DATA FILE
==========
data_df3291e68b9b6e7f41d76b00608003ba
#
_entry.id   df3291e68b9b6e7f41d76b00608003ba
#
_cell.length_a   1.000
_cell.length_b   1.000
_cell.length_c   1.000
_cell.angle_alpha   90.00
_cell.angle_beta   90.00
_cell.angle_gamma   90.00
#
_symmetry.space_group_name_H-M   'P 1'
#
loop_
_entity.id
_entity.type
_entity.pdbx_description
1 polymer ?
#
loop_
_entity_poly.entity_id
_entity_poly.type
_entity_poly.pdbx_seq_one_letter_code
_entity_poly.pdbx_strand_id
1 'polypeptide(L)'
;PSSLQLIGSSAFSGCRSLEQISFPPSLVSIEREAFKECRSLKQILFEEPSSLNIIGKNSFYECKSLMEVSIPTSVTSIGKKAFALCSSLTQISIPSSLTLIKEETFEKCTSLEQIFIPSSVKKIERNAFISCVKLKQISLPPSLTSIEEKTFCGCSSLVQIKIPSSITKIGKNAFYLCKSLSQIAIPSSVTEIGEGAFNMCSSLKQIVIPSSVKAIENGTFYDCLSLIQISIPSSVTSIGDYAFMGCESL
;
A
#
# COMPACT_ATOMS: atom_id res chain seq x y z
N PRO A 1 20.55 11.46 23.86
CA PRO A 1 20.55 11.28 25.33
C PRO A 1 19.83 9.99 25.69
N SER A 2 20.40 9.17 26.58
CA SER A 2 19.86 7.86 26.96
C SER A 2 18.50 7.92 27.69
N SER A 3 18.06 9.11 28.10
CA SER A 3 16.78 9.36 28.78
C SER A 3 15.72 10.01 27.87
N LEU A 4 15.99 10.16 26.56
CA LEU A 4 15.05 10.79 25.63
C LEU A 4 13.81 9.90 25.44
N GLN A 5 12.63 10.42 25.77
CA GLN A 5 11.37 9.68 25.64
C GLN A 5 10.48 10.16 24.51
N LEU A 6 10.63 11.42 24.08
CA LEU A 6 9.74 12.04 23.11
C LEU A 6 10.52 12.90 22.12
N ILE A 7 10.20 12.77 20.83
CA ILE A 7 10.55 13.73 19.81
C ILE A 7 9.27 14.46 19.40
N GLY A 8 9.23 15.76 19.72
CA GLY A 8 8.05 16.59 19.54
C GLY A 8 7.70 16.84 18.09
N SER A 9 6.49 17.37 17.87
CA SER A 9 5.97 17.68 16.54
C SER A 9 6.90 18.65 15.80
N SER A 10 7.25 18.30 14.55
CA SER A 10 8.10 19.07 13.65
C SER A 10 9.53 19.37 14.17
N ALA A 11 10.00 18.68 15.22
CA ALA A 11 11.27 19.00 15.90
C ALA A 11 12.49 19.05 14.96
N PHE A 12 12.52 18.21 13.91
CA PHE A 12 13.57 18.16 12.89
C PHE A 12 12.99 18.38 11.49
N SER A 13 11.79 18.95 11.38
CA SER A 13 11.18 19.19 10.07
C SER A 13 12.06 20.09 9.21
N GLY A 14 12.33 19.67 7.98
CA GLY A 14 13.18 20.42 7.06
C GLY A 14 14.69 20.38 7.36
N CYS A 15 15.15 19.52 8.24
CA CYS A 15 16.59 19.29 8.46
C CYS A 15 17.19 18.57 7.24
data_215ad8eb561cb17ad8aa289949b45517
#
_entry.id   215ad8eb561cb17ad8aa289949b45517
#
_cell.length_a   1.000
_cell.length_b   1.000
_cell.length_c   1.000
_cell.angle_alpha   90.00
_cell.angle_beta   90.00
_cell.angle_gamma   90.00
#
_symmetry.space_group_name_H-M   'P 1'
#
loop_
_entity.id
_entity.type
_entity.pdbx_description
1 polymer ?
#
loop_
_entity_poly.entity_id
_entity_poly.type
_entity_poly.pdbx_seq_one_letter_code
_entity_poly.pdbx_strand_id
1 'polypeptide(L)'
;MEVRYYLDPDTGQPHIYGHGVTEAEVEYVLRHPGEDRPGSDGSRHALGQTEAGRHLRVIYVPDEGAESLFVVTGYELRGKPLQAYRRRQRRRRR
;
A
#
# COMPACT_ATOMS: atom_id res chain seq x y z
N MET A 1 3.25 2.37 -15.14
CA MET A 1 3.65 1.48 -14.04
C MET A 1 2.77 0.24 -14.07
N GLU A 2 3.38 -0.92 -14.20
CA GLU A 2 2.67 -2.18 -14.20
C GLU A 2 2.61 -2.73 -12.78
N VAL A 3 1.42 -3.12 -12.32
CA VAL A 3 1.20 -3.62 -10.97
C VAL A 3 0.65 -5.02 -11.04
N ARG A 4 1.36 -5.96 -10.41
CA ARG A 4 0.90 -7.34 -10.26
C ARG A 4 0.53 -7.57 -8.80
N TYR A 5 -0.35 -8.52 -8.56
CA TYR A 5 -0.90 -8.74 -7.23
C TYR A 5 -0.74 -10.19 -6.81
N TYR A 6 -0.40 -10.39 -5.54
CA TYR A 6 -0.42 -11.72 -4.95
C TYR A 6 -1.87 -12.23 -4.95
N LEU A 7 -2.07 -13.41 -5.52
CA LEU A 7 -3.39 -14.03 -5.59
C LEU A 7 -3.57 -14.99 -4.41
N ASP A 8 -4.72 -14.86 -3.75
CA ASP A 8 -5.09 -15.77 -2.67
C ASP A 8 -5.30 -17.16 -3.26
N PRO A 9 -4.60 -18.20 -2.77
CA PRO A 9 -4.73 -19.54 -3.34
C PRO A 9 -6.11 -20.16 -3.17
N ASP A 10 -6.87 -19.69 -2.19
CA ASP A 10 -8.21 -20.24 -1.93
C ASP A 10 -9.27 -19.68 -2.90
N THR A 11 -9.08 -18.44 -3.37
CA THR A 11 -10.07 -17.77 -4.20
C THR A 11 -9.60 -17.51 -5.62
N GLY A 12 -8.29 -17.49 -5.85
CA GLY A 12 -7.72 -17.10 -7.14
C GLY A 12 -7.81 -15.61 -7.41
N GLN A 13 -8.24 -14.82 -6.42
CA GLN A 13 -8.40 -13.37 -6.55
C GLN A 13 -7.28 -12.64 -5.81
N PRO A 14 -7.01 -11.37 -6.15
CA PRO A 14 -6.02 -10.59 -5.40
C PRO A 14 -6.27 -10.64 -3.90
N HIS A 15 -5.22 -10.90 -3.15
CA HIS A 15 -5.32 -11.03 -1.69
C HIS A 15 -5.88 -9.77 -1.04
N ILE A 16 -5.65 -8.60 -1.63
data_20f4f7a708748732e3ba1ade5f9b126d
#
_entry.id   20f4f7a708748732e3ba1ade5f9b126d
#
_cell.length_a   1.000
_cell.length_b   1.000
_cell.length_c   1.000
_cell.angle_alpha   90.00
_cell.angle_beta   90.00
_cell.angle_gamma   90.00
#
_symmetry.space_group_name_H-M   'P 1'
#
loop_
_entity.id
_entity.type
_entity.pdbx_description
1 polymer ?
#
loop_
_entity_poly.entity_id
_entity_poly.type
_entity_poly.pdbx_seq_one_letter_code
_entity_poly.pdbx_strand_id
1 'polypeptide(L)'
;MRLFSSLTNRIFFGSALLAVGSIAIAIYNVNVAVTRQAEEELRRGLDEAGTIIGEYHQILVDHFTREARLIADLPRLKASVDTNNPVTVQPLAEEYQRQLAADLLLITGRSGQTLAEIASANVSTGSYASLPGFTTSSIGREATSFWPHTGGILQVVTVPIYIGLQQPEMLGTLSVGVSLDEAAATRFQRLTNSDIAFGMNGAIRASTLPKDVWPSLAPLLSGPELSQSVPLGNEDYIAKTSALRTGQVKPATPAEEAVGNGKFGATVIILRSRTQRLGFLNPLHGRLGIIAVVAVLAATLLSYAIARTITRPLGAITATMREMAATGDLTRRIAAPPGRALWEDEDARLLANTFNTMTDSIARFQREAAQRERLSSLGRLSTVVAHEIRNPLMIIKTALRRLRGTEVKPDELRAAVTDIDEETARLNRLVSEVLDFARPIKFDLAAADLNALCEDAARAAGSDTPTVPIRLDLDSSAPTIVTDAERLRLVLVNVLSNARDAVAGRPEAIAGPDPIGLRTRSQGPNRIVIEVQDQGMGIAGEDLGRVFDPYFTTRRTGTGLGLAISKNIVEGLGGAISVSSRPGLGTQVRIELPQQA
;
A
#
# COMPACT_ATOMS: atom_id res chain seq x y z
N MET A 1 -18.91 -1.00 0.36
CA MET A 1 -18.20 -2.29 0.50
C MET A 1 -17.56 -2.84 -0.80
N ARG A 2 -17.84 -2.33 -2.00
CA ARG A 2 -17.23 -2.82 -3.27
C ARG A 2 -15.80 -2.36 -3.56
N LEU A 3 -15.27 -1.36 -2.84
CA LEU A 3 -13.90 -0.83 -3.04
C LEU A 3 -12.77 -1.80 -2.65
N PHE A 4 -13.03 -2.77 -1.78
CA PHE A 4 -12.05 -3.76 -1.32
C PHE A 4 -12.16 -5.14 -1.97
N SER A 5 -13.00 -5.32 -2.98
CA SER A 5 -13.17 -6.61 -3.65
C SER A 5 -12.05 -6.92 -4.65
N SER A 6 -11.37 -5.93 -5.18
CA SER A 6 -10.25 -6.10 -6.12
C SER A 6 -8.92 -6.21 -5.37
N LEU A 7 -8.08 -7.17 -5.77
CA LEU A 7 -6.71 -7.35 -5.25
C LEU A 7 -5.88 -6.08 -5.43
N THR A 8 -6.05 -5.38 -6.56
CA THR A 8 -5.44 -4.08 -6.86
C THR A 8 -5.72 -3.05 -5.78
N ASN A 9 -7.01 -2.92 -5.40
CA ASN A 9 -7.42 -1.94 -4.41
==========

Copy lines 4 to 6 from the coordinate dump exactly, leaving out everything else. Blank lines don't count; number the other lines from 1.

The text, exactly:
#
_cell.length_a   1.000
_cell.length_b   1.000